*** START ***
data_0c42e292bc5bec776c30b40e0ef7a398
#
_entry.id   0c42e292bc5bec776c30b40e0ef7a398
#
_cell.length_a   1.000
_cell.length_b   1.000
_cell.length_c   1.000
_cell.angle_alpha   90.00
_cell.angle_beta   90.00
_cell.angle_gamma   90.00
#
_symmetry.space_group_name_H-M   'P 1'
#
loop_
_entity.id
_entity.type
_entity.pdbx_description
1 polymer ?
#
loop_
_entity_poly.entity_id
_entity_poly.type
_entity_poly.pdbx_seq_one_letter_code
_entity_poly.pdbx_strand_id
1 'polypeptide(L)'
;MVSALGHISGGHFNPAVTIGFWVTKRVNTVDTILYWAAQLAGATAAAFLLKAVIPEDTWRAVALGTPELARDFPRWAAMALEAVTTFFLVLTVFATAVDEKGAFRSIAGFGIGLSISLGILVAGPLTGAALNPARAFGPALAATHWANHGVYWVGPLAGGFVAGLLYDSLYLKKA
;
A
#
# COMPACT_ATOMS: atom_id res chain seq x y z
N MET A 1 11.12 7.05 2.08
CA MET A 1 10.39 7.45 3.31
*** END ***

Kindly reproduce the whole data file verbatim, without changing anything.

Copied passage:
data_0c42e292bc5bec776c30b40e0ef7a398
#
_entry.id   0c42e292bc5bec776c30b40e0ef7a398
#
_cell.length_a   1.000
_cell.length_b   1.000
_cell.length_c   1.000
_cell.angle_alpha   90.00
_cell.angle_beta   90.00
_cell.angle_gamma   90.00
#
_symmetry.space_group_name_H-M   'P 1'
#
loop_
_entity.id
_entity.type
_entity.pdbx_description
1 polymer ?
#
loop_
_entity_poly.entity_id
_entity_poly.type
_entity_poly.pdbx_seq_one_letter_code
_entity_poly.pdbx_strand_id
1 'polypeptide(L)'
;MVSALGHISGGHFNPAVTIGFWVTKRVNTVDTILYWAAQLAGATAAAFLLKAVIPEDTWRAVALGTPELARDFPRWAAMALEAVTTFFLVLTVFATAVDEKGAFRSIAGFGIGLSISLGILVAGPLTGAALNPARAFGPALAATHWANHGVYWVGPLAGGFVAGLLYDSLYLKKA
;
A
#
# COMPACT_ATOMS: atom_id res chain seq x y z
N MET A 1 11.12 7.05 2.08
CA MET A 1 10.39 7.45 3.31